The decision in Milne Estate (Re) ( 2018 ONSC 4174 ) (“Milne”) referenced in our October 15, 2018 post has been appeal to the Ontario Divisional Court. As discussed in that post, the Milne decision invalidated a “basket clause” in a primary will that granted the estate trustee the discretion to determine whether the assets of the estate fell under the primary will or the secondary will. To be clear, the decision did not invalidate the concept of multiple wills; it found that the wording of one clause in one set of wills caused the primary will to be invalidated.
The type of language used in the wills referred to in Milne has been used widely for over a decade in Ontario, and such wills have been probated by the courts as acceptable and valid wills without concern for the issues raised by the Judge in Milne. Accordingly, the decision came as a surprise to the legal profession, and it now appears there is a serious inconsistency in the law and we are hopeful that the Divisional Court, which will hear the appeal, will deal with the matter quickly. Leading scholars in the area of wills and trusts law have unequivocally rejected the logic and premises of the Judge’s decision in the Milne decision and we are cautiously optimistic that the Divisional Court will take a similar position.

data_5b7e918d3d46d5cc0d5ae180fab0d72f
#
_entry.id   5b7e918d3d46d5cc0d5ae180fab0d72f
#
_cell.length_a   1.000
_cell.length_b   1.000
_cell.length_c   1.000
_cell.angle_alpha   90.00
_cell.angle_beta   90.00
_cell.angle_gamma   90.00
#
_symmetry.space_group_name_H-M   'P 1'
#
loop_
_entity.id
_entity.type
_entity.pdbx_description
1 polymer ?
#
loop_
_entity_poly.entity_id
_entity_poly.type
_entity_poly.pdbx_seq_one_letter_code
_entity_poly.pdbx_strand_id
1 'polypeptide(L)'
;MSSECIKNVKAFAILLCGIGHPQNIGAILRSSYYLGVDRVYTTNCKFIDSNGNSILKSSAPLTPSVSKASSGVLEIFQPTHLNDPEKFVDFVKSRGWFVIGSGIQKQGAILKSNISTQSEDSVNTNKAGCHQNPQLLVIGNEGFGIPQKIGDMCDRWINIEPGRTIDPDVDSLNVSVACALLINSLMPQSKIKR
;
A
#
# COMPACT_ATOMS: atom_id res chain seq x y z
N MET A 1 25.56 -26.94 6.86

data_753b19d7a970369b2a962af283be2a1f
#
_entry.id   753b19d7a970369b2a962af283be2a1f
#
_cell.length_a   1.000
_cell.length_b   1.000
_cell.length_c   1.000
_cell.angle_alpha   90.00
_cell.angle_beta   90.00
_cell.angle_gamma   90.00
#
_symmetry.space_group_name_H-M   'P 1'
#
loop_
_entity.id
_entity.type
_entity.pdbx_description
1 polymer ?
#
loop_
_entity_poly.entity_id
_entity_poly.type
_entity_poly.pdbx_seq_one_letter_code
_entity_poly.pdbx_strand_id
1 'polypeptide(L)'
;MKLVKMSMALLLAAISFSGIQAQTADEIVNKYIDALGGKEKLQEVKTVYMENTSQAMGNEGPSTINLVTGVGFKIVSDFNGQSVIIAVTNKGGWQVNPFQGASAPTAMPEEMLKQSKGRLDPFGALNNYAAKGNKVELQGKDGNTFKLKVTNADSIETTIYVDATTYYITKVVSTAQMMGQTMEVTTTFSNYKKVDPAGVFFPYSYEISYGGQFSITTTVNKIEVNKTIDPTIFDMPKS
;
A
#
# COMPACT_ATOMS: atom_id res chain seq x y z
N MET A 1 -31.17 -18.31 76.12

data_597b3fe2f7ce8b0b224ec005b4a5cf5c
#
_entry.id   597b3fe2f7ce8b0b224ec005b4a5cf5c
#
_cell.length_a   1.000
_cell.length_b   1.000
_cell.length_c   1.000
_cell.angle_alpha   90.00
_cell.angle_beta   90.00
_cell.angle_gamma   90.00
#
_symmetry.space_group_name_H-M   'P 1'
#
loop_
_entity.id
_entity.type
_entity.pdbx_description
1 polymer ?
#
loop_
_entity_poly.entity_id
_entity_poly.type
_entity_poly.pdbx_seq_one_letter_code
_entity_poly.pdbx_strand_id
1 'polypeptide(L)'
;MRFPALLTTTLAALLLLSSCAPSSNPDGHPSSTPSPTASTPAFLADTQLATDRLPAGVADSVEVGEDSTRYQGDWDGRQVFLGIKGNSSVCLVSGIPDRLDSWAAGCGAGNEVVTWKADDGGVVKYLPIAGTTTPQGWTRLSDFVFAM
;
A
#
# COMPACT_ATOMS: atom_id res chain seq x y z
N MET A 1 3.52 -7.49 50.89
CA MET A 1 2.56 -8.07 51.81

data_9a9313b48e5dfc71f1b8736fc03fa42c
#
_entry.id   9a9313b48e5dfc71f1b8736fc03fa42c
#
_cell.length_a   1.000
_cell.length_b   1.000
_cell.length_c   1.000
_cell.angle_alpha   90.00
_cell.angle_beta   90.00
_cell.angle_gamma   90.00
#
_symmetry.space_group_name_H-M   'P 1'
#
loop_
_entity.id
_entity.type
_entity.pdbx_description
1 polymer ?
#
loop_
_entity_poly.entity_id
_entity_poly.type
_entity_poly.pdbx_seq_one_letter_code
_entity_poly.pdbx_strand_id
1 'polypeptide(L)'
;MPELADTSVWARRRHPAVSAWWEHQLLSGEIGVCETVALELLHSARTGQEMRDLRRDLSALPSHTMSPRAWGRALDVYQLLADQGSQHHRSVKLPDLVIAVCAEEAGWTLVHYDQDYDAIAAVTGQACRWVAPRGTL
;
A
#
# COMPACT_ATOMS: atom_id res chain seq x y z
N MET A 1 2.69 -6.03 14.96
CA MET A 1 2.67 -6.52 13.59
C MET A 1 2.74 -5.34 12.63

Until the Divisional Court rules on the matter, however, it is difficult to say with certainty how the courts will deal with applications for certificates of appointment (probate). Our clients who have used multiple wills to plan their estates and are concerned that their wills may have been affected by the Milne decision, should contact their lawyer at the firm to see how they might be affected in their particular circumstances.